IN NORMAL YEARS, on Trinity Sunday (eight weeks after Easter), thousands of denizens of the Belgian city of Mons chase an enormous plastic dragon around the town square until a local, dressed as St George, arrives on a horse and kills it. The procession, known as the Ducasse de Mons or simply Doudou, originated in the 14th century to celebrate the end of an outbreak of plague. But for the past two years the Doudou has been cancelled by a new plague, along with most of Europe’s traditional carnivals and festivals.
This summer, with vaccinations beginning to tame covid-19, the continent’s folk gatherings are coming back to life. In June Swedes staged scaled-back versions of their Midsommar solstice celebrations. (Unlike the film of the same name these did not involve tossing old people off cliffs, though parliament did toss out the prime minister.) In Norway the Sami, an indigenous Scandinavian people, will hold their annual Riddu Riddu art and music festival, this time with new additions such as a seminar on sexuality. The village of Goudelin, in Brittany, plans to resume its peculiar mid-July practice of driving its horses into a pond and baptising them.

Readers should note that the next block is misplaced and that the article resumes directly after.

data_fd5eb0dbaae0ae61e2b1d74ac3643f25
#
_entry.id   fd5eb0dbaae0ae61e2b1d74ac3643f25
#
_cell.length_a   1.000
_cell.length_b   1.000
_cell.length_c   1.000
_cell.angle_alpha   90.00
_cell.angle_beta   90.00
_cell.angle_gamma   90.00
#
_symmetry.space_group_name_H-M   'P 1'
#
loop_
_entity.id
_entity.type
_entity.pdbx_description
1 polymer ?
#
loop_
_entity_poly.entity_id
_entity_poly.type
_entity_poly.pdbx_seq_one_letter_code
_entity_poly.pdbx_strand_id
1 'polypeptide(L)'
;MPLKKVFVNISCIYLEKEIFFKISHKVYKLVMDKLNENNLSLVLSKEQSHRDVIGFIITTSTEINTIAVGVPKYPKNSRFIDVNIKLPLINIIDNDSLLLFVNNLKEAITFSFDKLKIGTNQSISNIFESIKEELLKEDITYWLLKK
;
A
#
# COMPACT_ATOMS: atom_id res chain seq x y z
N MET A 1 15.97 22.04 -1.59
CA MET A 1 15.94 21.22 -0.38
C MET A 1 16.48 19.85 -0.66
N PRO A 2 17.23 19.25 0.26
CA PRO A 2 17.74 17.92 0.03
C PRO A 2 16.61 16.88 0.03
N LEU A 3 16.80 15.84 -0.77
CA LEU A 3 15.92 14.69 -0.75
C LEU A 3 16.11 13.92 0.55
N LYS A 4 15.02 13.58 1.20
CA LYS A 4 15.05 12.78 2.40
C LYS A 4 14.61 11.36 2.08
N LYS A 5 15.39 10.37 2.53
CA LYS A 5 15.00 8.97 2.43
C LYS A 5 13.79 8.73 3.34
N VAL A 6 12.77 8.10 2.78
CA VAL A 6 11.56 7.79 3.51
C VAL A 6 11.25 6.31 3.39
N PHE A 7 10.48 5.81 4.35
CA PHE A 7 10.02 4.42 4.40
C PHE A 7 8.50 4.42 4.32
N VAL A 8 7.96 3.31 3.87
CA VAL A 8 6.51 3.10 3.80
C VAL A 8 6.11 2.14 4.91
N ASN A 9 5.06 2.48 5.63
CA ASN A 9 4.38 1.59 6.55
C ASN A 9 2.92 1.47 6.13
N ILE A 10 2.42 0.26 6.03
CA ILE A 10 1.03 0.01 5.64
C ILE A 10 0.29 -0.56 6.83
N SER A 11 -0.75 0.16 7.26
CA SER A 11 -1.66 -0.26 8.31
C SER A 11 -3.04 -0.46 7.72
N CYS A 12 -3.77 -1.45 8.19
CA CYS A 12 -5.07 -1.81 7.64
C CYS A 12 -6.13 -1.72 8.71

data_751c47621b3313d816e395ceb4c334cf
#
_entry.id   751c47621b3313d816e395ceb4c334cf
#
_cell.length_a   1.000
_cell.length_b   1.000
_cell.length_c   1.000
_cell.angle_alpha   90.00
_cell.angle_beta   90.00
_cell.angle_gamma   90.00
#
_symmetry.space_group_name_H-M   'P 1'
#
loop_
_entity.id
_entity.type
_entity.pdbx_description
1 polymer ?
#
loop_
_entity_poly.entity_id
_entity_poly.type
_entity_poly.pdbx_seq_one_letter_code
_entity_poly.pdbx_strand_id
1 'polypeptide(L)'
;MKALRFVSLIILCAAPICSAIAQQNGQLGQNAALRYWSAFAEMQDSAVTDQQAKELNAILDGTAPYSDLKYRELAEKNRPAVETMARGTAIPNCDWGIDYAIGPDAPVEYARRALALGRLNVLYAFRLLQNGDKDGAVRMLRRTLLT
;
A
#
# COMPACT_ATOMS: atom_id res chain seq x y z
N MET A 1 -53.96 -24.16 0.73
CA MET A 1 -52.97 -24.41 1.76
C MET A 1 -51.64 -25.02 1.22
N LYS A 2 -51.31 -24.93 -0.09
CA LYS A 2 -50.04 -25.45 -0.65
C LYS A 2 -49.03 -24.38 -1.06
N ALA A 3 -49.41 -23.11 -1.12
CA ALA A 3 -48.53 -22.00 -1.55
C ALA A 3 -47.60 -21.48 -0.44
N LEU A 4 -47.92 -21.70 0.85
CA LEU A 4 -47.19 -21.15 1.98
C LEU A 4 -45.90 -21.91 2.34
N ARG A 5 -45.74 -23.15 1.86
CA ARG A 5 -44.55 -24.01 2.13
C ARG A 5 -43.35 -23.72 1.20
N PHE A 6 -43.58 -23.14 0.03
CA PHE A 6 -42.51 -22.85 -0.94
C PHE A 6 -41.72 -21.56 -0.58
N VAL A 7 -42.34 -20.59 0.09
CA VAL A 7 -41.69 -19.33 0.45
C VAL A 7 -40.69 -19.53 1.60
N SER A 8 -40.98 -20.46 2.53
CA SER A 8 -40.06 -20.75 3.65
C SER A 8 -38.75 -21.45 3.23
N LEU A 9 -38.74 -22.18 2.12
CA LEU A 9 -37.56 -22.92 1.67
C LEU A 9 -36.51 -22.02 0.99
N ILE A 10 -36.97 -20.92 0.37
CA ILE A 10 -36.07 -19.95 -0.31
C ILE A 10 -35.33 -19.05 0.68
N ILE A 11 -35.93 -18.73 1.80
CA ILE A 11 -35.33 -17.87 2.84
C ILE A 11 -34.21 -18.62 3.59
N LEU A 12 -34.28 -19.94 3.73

Many festivals have roots in Christian or pagan rites, as with the festa major of Vilafranca in Catalonia in late August, which honours the town’s patron, St Felix. Why his celebration should involve the world’s biggest human-tower competition is not clear. Others have lost their religious connections. Manresa, just up the road from Vilafranca, ended its August procession of holy relics (bits of saints’ bodies) decades ago, replacing it with a street carnival involving costumed demons and fireworks.
Such customs give people a sense of belonging. More prosaically, they bring in tourists. They are also often linked to politics. The Lemko Watra, a festival in July devoted to the music and culture of southern Poland’s Lemko minority, got started in the 1980s, when celebrating ethnic traditions was one of the few types of cultural non-conformism that the communist regime tolerated. Similarly, Soviet Ukraine preserved its summer-solstice festivals, called Ivan Kupalo, and its weirdly shrill folk music. That hypnotic traditional vocal style helped Go_A, a Ukrainian group, win the second-most audience votes this spring at Europe’s biggest annual folk gathering of all: the Eurovision Song Contest.
This article appeared in the Europe section of the print edition under the headline “After the plague, the revelry”